The Black Hills are among some of the last remaining symbols of the Western frontier. The Merriam’s birds that occupy the Hills are as wild as turkeys come. I would almost argue it fair to call them a subspecies of their own.
Technically, I lack only the Osceola subspecies to complete my grand slam. I’ve killed easterns in the Midwest, a Rio in central Texas and a Merriam’s in northwest Nebraska. But for me, the Merriam’s portion of my grand slam—an accomplishment I actively pursue—will only be fulfilled when I take a Black Hills bird.
My judgment of Black Hills birds is derived primarily from stories I’ve heard and things I’ve read/watched. I did have a brief opportunity to chase Black Hills birds during my northwest Nebraska hunt, but it was limited. However, we witnessed one strutter showing off his white-tipped tail fan on a picturesque ponderosa pine hillside. Since then, that image has recurred in my mind on a regular basis, and I’ve become obsessed with the idea of outwitting a Black Hills bird.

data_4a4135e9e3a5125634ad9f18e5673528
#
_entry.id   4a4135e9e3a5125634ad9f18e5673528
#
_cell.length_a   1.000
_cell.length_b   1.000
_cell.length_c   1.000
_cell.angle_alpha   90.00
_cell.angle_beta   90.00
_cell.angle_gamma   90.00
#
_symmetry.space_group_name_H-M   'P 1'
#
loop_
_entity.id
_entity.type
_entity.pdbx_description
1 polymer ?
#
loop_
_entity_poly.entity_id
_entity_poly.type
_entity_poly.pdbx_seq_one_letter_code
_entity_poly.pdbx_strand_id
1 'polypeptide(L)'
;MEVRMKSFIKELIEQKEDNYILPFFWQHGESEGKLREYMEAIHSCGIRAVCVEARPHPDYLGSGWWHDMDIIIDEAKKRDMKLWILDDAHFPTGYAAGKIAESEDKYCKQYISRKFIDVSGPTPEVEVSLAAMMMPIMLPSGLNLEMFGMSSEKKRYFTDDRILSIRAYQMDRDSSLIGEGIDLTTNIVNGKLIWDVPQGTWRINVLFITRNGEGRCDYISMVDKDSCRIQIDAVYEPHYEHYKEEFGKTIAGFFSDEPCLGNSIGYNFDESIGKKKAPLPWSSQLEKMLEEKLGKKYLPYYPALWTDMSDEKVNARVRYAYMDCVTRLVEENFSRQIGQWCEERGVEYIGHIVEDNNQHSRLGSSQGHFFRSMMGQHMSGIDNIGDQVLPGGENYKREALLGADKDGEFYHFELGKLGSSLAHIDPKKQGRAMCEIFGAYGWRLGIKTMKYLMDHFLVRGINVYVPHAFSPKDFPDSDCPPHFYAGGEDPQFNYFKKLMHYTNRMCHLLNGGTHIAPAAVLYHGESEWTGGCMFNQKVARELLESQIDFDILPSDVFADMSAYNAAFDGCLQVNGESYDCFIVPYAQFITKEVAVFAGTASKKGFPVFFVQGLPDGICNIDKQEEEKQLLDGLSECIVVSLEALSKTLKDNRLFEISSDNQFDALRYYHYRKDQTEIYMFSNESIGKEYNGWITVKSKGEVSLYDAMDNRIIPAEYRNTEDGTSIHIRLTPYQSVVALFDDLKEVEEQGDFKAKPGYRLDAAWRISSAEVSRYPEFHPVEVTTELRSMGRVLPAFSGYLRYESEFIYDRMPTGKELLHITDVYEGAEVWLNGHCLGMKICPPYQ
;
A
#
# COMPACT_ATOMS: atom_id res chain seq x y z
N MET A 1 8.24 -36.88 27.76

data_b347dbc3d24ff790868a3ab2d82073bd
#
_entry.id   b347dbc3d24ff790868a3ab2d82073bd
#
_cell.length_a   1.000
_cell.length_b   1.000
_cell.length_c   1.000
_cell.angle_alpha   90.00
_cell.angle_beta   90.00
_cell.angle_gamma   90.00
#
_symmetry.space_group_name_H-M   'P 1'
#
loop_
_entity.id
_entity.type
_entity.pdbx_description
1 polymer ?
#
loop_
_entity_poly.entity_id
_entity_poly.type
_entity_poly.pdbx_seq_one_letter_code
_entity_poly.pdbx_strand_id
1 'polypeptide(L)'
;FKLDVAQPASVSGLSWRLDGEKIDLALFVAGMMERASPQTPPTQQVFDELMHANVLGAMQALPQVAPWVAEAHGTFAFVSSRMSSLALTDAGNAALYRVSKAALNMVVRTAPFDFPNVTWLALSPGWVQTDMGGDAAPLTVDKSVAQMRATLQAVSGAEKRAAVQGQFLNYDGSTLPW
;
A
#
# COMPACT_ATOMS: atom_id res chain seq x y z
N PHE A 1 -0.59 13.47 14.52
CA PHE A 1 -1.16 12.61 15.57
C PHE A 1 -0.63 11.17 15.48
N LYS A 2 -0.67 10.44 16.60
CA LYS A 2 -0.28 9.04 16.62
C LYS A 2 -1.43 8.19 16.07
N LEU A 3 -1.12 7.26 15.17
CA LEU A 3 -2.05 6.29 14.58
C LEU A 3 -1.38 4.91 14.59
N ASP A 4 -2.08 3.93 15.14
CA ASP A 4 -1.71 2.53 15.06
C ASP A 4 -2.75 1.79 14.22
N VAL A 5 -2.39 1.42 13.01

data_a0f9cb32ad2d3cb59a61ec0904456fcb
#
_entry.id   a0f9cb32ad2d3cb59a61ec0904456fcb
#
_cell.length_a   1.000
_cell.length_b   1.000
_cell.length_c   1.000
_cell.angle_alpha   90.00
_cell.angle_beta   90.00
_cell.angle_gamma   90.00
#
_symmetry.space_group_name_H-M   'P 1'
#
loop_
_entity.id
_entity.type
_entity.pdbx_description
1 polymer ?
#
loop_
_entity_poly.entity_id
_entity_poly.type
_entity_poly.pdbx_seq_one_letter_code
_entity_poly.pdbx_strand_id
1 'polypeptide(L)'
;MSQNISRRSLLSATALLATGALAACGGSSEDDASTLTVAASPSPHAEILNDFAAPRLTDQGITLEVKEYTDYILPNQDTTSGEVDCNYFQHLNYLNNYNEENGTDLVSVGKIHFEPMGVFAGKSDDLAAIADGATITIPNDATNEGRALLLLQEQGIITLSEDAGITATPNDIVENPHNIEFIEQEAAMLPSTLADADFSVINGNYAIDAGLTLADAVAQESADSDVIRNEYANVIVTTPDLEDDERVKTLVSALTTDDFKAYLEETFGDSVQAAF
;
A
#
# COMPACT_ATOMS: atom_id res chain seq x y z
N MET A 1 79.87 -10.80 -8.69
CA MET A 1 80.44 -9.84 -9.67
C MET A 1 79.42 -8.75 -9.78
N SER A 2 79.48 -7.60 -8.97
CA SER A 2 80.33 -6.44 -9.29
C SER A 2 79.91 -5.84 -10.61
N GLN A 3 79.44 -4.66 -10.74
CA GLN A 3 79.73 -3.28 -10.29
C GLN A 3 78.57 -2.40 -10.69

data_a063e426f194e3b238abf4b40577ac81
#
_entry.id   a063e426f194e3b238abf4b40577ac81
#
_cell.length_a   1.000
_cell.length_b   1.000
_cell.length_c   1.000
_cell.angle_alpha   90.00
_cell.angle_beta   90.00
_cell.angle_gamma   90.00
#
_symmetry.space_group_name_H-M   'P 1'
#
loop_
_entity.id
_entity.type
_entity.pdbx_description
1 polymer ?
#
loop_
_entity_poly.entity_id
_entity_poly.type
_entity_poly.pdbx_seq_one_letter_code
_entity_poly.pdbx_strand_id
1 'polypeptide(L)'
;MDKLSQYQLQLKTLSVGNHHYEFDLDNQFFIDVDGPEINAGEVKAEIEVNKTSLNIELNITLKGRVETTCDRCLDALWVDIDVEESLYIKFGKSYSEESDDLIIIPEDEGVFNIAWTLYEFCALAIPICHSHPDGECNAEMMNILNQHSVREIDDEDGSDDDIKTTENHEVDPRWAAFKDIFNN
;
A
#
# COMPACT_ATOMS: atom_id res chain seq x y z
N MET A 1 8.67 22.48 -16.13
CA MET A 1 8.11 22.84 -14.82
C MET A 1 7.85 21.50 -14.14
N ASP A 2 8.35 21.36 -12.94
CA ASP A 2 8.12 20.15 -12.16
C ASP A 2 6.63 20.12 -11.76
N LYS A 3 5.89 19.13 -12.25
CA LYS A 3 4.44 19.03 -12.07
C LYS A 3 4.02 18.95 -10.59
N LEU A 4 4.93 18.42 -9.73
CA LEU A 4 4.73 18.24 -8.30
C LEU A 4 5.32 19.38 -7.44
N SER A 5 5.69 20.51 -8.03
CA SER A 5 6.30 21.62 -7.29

After much anticipation, I’ll get my chance. My friend and I are heading to Custer, South Dakota, to meet up with about a dozen of my cohorts from local Minnesota chapters of the National Wild Turkey Federation. I don’t know quite what to expect, but knowing those guys, it should make for quite the experience.